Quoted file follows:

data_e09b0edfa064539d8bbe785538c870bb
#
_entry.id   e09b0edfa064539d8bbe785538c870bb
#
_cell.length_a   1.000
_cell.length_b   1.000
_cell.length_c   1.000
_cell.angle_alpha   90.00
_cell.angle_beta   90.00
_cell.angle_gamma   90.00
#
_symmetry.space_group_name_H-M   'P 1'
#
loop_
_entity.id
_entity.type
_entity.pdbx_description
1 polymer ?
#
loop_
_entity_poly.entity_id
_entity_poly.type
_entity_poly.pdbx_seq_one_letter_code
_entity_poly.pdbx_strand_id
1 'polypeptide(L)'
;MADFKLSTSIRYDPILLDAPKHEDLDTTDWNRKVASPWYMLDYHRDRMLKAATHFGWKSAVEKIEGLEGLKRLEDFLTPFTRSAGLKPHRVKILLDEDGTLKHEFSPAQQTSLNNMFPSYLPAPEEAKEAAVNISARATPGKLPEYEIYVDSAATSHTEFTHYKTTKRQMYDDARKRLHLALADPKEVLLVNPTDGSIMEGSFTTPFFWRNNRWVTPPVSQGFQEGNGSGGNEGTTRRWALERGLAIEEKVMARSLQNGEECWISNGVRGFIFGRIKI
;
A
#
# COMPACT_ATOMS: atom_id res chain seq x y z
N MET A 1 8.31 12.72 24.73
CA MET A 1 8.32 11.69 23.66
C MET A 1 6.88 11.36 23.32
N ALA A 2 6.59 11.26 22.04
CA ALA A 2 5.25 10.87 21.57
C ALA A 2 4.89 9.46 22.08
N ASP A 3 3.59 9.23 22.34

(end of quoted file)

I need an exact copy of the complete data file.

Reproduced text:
data_e09b0edfa064539d8bbe785538c870bb
#
_entry.id   e09b0edfa064539d8bbe785538c870bb
#
_cell.length_a   1.000
_cell.length_b   1.000
_cell.length_c   1.000
_cell.angle_alpha   90.00
_cell.angle_beta   90.00
_cell.angle_gamma   90.00
#
_symmetry.space_group_name_H-M   'P 1'
#
loop_
_entity.id
_entity.type
_entity.pdbx_description
1 polymer ?
#
loop_
_entity_poly.entity_id
_entity_poly.type
_entity_poly.pdbx_seq_one_letter_code
_entity_poly.pdbx_strand_id
1 'polypeptide(L)'
;MADFKLSTSIRYDPILLDAPKHEDLDTTDWNRKVASPWYMLDYHRDRMLKAATHFGWKSAVEKIEGLEGLKRLEDFLTPFTRSAGLKPHRVKILLDEDGTLKHEFSPAQQTSLNNMFPSYLPAPEEAKEAAVNISARATPGKLPEYEIYVDSAATSHTEFTHYKTTKRQMYDDARKRLHLALADPKEVLLVNPTDGSIMEGSFTTPFFWRNNRWVTPPVSQGFQEGNGSGGNEGTTRRWALERGLAIEEKVMARSLQNGEECWISNGVRGFIFGRIKI
;
A
#
# COMPACT_ATOMS: atom_id res chain seq x y z
N MET A 1 8.31 12.72 24.73
CA MET A 1 8.32 11.69 23.66
C MET A 1 6.88 11.36 23.32
N ALA A 2 6.59 11.26 22.04
CA ALA A 2 5.25 10.87 21.57
C ALA A 2 4.89 9.46 22.08
N ASP A 3 3.59 9.23 22.34